Is governance in sport really that bad?

Dr Geoff Walters
Lecturer in Management and Postgraduate Programme Director 
Department of Management 
Birkbeck, University of London 

There is much debate concerning the issue of governance at the moment, with the sport industry receiving particular attention. For example, Hugh Robertson MP, Minister for Sport and the Olympics, recently sparked a fierce debate over how football is governed in this country. However, his comments also took in sport in general. He is widely quoted as saying: ‘The levels of corporate governance that apply to football lag far behind other sports, and other sports are by no means beacons in this regard’. The Culture, Media and Sport Select Committee is now nearing the end of its review of football governance and its findings and recommendations will make interesting reading. Whatever the outcome, though, it seems likely that the issue of governance across all sports will continue to be a high priority for the Coalition Government.

But governance is not just a concern for the Government and the media. In fact, it has been raised repeatedly within the sport sector itself. Many national governing bodies have pointed to uncertainty surrounding what is expected for organisations of different sizes and structures and have expressed a desire to know what different sports are doing. It is therefore essential to have as clear a picture as possible of the state of governance across sport. We need to know what the current approaches to governance are in different national governing bodies, where they see their strengths and weaknesses and how better governance arrangements might be put in place.

This is where research by the Birkbeck Sport Business Centre comes in.  In 2010, the Centre undertook survey research into governance at NGBs across the UK. All NGBs recognised by the four home country sports councils were invited to take part and, in the end, 60 responded.  The results showed that, despite concerns over standards of governance within sport, there were several areas in which UK NGBs adhered to best practice. For example, 93 per cent of NGBs had a strategy in place with 88 per cent of these indicating that the strategy covered at least the next three years. A very high proportion of NGBs engaged with stakeholders with a large majority (80 per cent) reporting that these engagement initiatives informed their decision making processes. Moreover approximately two-thirds of NGBs have stakeholder representation at board/committee level. Nevertheless, the survey also revealed that only a minority of NGBs put in place board induction and board training, only a small percent evaluate board performance, and only 50 per cent had plans to address funding gaps contained within their overall strategy; a critical issue in the face of government cuts to sport funding. These findings led to several recommendations about how governance could be improved in sport.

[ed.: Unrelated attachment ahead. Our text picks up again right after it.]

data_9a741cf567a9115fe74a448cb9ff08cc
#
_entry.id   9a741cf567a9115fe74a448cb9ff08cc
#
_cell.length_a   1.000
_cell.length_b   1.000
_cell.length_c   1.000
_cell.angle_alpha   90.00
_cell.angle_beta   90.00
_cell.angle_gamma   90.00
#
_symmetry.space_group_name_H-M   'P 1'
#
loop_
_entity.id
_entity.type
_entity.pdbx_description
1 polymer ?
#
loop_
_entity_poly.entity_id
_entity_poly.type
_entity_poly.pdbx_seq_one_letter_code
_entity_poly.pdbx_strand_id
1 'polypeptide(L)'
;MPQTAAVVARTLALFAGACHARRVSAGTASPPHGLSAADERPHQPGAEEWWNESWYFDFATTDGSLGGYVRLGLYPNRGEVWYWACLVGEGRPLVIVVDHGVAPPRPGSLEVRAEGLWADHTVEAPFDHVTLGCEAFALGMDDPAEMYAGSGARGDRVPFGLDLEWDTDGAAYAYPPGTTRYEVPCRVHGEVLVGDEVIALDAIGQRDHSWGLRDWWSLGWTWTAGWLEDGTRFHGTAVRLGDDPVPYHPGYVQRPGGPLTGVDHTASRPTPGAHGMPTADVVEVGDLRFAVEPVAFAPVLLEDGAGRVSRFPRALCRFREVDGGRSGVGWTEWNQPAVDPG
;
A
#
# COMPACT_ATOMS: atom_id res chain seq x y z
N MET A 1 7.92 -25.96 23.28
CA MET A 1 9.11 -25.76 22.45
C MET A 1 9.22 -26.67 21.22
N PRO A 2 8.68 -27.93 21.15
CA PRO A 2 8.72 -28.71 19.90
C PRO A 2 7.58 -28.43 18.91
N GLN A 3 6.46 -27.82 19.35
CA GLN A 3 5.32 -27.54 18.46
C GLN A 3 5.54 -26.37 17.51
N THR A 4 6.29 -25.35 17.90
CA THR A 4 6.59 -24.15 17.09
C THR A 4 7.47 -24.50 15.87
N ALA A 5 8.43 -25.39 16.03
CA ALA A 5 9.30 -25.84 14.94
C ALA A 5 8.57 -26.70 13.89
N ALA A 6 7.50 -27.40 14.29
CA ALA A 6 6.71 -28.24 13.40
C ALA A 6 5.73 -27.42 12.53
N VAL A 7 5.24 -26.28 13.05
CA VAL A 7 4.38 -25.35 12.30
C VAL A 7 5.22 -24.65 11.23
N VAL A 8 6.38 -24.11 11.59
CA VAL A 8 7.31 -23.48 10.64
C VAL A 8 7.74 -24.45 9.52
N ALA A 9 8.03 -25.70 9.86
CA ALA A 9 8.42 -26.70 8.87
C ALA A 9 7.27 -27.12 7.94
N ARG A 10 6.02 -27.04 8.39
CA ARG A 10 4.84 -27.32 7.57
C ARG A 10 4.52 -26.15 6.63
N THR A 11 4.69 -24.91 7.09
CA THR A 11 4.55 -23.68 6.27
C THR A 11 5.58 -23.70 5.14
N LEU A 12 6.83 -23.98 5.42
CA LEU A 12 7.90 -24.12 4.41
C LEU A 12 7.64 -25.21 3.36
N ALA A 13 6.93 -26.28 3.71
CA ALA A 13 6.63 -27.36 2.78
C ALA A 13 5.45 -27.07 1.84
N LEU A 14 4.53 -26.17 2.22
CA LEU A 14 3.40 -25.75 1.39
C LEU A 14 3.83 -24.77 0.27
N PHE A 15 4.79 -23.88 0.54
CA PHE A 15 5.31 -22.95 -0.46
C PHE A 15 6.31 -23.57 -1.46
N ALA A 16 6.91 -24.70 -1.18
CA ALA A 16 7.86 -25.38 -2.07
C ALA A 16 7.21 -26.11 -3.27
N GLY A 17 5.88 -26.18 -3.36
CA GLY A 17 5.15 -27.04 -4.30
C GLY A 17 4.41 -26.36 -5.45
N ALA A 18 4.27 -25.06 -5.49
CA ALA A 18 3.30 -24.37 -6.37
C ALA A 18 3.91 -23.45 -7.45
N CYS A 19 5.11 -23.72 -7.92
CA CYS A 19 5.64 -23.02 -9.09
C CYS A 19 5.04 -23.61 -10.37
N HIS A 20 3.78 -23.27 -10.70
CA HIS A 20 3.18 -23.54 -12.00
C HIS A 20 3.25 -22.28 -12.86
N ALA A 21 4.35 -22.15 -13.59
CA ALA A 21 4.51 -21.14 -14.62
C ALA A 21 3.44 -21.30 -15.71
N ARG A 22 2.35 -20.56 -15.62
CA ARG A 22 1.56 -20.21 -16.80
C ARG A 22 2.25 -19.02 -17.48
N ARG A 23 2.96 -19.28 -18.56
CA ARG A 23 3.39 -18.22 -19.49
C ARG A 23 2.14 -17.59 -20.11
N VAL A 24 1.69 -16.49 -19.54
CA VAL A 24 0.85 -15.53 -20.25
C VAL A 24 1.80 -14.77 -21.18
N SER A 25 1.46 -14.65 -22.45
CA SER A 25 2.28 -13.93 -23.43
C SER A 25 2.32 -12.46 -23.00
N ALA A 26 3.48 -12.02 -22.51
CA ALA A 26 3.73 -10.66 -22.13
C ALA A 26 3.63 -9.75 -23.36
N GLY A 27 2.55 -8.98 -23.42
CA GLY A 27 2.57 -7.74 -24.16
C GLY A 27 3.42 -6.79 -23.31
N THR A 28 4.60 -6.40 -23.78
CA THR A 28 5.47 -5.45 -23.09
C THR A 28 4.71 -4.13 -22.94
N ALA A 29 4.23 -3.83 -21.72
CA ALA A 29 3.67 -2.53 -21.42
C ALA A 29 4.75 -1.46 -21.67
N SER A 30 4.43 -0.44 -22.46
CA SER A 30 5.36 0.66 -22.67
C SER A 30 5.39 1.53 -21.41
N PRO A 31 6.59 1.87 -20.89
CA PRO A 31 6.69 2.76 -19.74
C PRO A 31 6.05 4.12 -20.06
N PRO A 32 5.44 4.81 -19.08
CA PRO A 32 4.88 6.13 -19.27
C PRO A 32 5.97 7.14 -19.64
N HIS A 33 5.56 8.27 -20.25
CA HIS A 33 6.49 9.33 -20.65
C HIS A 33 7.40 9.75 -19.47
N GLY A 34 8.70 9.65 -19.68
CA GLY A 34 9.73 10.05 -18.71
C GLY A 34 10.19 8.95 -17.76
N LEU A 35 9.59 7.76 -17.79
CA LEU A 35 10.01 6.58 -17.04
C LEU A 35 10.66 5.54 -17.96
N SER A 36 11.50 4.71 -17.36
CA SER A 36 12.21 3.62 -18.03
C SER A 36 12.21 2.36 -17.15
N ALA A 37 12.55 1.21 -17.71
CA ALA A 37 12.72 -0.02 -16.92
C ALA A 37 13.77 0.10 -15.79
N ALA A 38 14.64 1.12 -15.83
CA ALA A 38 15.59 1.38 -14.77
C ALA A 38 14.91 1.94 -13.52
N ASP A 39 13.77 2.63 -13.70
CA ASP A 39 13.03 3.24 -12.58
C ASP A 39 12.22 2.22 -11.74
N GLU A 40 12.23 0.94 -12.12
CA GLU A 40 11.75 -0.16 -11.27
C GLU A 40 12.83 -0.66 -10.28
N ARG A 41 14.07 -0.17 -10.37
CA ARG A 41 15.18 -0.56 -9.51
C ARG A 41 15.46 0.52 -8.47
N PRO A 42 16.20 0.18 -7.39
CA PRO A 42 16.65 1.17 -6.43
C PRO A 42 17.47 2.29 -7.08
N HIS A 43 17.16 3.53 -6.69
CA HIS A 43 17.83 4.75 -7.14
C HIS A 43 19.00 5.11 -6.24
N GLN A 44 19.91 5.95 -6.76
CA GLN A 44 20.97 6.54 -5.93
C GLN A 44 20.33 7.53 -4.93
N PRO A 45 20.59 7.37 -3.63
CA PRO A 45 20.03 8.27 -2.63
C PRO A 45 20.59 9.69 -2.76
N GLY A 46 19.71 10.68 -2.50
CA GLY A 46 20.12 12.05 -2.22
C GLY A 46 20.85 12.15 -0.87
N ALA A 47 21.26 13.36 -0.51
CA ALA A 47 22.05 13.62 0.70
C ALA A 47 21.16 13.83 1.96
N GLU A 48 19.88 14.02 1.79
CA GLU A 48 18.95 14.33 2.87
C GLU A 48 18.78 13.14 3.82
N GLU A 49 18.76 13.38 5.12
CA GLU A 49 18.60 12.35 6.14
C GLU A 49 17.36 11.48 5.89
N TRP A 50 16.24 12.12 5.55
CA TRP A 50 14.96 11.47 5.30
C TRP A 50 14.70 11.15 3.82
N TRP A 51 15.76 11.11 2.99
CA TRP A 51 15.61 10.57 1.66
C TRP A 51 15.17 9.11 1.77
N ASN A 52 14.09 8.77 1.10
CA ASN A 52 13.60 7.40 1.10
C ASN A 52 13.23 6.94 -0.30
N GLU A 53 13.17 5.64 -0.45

The findings from the 2010 research also fed into the development of the recently launched Voluntary Code of Governance for Sport, an initiative driven by the Sport and Recreation Alliance and endorsed by Hugh Robertson MP. The code represents a set of principles developed through consultation with a wide range of governing bodies and county sports partnerships. It demonstrates that governance is a continually evolving and ongoing challenge that all sport organisations must address.

Now, in 2011, the Birkbeck Sport Business Centre is undertaking further research into governance in sport. Following feedback from NGBs and a series of discussions with the Sport and Recreation Alliance, the Centre is keen to get the views of as many NGBs – large and small – as possible. The results of this year’s more in-depth survey should be of use to all NGBs. It will help them to see what general approaches to governance are being taken by organisations of different sizes. It will also look at ways in which governance might be improved or made easier. Moreover, it will help to provide an evidence base for sport as a whole, so it can demonstrate what is currently happening across the sector.

The survey covers a range of governance issues, such as board roles and responsibilities, board structure and composition and board strategy. It takes around 30 minutes to complete. All NGBs are invited to take part and it is really important to get as many responses as possible, in order to make the research itself as useful as possible. So far, over 50 NGBs have responded. Please follow the link to access the survey: